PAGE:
But in reality, small towns are no simpler than anywhere else. And as anyone who grew up in such a place can tell you, small towns have their dark side. They can be vicious, bigoted, hateful places, and every bit as corrupt as cities. There’s a reason why Shirley Jackson set her chilling short story “The Lottery” in a small town. The town in the story was based on the place she was living in at the time; she and her family experienced ugly acts of ostracism and anti-Semitism there.
Thus we come to Maryville, Missouri, site of a now-infamous rape case, and various journalists’ not terribly persuasive attempts to whitewash the place, most notably the New York Times. But all the air freshener in the world can’t perfume the overpowering stench which practically wafts off my computer screen every time I read about the godforsaken place. As Schaffer usefully points out:
There are two ways the town could have lived up to the Times’ rose-colored description of its status quo ante:
1. Beforehand, by not sexually assaulting ninth-graders, videotaping the incident, and leaving a victim asleep on her front lawn in freezing weather.
2. After the fact, by not ostracizing the victim’s siblings, firing her mom from her job, dropping the case inexplicably, and burning the family’s house down.
Schaffer goes on to argue, persuasively, that both of the above scenarios are actually more likely, not less so, in a small town than in a more densely populated urban area. Among other things, there’s the problem of the quasi-feudalistic nature of rural life:
Turns out all that “close knit” small-town stuff turns out to kind of suck if you’re trying to get justice: When you’re so close-knit that your boss knows some of the families whose kids you’re trying to put in jail, and you just happen to get fired—that’s not a good thing.
The anonymity of city life comes with its own troubles, of course, including high crime rates. I wouldn’t want, or expect, journalists to gloss over these well-known problems. Why, then, is it okay for them to create absurdly idealized portraits of small-town life? Especially when, as is the case with Maryville, such portraits sugarcoat horrendous and widespread anti-social behavior and what appears to be a systematic attempt at obstruction of justice?
By: Kathleen Geier, Washington Monthly Political Animal, October 26, 2013
“Brush-Back Pitch”: Senate Democrats Have Had All They Can Take From David Vitter And His Obamacare Fixation
Sen. David Vitter (R-La.) this week tied up his chamber, blocking efforts to work on a bipartisan energy efficiency bill. He said he’d reconsider his obstructionist antics if the Senate voted on his measure to end the “Washington exemption from ObamaCare.”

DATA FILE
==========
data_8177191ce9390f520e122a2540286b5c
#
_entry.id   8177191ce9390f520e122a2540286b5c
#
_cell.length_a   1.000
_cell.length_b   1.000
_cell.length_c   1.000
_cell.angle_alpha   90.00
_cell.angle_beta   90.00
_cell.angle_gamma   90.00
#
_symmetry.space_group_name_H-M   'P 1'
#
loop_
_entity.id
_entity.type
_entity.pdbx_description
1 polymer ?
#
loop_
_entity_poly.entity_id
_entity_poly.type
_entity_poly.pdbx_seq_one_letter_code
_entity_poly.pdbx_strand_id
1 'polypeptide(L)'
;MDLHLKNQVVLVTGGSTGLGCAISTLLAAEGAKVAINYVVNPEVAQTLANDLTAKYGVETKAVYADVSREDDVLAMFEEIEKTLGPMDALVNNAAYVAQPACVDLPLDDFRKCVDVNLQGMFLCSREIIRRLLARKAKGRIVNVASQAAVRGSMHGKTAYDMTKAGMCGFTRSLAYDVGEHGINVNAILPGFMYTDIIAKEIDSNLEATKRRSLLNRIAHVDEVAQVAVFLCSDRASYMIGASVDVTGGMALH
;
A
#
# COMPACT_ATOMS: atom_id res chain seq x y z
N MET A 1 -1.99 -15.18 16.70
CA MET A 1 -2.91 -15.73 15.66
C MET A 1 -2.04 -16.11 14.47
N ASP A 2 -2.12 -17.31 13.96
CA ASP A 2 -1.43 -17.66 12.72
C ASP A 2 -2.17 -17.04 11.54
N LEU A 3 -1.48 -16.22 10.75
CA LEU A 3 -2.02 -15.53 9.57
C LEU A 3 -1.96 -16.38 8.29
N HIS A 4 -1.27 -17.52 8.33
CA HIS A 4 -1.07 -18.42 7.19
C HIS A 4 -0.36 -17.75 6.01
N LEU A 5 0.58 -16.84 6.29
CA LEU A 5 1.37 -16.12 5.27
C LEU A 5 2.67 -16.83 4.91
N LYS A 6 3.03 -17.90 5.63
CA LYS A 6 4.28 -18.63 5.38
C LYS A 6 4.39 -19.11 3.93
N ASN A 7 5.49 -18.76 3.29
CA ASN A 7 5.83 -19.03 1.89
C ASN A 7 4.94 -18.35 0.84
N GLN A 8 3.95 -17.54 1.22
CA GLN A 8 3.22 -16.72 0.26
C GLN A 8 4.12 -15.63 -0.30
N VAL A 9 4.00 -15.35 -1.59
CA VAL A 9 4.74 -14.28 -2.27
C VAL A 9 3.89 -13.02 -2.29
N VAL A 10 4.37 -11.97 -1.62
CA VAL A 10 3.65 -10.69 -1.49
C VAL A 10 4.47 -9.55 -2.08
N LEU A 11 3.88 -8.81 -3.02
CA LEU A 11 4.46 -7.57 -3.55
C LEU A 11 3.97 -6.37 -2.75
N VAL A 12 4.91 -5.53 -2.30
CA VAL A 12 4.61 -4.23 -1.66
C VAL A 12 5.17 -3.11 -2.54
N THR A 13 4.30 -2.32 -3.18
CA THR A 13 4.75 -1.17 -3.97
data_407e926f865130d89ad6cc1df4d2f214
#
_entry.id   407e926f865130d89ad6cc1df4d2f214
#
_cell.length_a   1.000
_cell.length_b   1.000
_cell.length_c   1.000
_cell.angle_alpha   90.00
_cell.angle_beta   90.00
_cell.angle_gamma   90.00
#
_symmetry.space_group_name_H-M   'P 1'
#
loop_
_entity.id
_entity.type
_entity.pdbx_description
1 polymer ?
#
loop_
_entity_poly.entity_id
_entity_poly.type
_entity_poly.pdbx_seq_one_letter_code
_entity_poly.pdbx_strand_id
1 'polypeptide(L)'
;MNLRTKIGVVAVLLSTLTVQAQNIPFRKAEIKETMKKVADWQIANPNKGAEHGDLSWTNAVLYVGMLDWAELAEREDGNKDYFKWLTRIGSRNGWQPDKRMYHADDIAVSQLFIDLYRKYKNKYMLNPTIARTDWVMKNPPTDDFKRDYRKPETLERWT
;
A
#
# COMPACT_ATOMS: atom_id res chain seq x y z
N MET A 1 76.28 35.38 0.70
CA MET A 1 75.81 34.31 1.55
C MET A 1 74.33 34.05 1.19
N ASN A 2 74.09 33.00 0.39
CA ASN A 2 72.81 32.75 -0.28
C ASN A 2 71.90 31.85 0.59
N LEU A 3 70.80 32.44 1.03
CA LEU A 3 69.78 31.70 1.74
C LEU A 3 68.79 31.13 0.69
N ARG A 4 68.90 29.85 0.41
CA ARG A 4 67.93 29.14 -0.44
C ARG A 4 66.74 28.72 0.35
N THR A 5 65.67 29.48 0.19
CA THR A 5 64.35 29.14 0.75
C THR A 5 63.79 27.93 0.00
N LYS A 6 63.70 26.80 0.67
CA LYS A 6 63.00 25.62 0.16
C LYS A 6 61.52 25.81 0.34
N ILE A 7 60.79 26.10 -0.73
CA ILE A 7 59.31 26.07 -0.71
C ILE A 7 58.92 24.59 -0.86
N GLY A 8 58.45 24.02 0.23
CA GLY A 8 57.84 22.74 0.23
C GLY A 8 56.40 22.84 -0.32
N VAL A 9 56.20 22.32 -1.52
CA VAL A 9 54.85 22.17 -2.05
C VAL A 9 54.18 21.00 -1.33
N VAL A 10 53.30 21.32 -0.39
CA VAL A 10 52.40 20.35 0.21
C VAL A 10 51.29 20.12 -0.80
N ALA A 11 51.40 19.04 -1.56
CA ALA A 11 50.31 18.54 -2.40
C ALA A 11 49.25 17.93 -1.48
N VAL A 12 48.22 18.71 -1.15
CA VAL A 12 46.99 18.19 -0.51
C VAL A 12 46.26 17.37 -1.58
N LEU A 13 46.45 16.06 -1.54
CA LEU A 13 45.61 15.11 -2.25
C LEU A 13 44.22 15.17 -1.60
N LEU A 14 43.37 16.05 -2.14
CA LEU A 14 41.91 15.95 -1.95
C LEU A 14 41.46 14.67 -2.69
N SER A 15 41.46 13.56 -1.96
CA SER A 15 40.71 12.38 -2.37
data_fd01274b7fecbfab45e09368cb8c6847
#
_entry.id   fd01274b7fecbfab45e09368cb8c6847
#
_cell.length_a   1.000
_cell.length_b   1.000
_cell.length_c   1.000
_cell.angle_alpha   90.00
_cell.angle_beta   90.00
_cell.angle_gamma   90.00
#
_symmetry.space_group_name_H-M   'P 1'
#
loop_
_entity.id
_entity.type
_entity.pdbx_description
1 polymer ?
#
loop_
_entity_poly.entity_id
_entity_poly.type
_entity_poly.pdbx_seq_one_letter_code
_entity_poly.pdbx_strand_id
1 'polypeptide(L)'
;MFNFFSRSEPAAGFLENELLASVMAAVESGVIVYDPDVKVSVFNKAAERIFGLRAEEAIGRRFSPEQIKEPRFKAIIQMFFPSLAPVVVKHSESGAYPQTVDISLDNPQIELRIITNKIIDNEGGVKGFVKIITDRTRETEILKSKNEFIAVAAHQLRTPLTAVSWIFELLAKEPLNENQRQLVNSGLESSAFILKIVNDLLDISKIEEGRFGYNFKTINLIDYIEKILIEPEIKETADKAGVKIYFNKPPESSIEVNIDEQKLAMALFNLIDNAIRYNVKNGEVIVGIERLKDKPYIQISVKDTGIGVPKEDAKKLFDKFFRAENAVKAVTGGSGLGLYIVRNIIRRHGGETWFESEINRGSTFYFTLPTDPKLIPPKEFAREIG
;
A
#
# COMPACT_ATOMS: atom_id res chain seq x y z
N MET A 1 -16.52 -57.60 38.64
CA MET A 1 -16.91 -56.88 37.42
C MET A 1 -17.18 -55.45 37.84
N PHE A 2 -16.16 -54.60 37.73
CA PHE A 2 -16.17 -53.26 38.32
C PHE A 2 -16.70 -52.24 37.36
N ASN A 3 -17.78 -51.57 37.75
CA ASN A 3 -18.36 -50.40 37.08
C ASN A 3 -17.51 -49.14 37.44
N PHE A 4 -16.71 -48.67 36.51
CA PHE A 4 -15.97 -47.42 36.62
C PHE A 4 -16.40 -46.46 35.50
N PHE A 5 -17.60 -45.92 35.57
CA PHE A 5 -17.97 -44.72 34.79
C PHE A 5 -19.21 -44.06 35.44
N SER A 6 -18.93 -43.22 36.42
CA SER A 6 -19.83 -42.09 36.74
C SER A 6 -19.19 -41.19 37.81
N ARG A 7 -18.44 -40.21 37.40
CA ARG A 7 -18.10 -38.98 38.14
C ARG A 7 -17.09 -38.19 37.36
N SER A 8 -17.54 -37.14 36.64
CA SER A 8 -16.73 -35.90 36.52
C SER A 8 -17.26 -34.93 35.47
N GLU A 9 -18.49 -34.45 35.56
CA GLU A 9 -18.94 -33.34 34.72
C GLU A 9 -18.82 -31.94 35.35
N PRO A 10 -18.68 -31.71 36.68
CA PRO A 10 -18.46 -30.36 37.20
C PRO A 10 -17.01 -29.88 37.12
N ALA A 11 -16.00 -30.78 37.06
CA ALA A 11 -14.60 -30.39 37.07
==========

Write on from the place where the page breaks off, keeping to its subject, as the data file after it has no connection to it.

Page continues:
As a substantive matter, Vitter is either deeply confused or playing a silly game in the hopes the public is deeply confused. There is no congressional “exemption” from the Affordable Care Act, as I imagine most senators realize. But Vitter engaged in his little stunt anyway, to his colleagues’ annoyance.
It appears that some of those colleagues are growing tired of the Louisiana Republican’s antics, and have a brush-back pitch in mind.
Senate Democrats have had all they can take from David Vitter and his fixation on Obamacare — and they’re dredging up his past prostitution scandal to hit back.
Vitter, a Louisiana Republican, has infuriated Democrats this week by commandeering the Senate floor, demanding a vote on his amendment repealing federal contributions to help pay for lawmakers’ health care coverage.
But Democratic senators are preparing a legislative response targeting a sordid Vitter episode. If Vitter continues to insist on a vote on his proposal, Democrats could counter with one of their own: Lawmakers will be denied those government contributions if there is “probable cause” they solicited prostitutes.
For those who may have forgotten, Vitter ran for the Senate on a “family values” platform, before getting caught with prostitutes. Making matters slightly worse, in at least one instance, the far-right Republican was found to have arranged a liaison with prostitutes from the congressional floor.
Vitter then ran for re-election anyway and won with relative ease.
By and large, Democrats have made very little effort to humiliate their conservative colleague over this, but it’s obvious they haven’t forgotten about it, either. The issue has apparently become something of a trump card Dems are prepared to play if nothing else works.
I imagine Vitter will see this as a cheap shot. Indeed, he’s already complaining.
“Harry Reid is acting like an old-time Vegas mafia thug, and a desperate one at that,” Vitter said in a statement to POLITICO, referring to the Senate majority leader. “This just shows how far Washington insiders will go to protect their special Obamacare exemption.”
First, let’s just be absolutely clear about the policy — there’s no such thing as an Obamacare exemption for Congress. It’s a made-up talking point that Republicans are fond of, which has no basis in fact. Whether or not Vitter realizes how wrong he is doesn’t matter; he keeps saying something that isn’t accurate.
Second, when you’re a married, family-values conservative who gets caught with prostitutes, you probably shouldn’t expect there to be no consequences for your actions.
By: Steve Benen, The Maddow Blog, September 13, 2013
In December 2001, my father sent his first-ever Christmas card to me.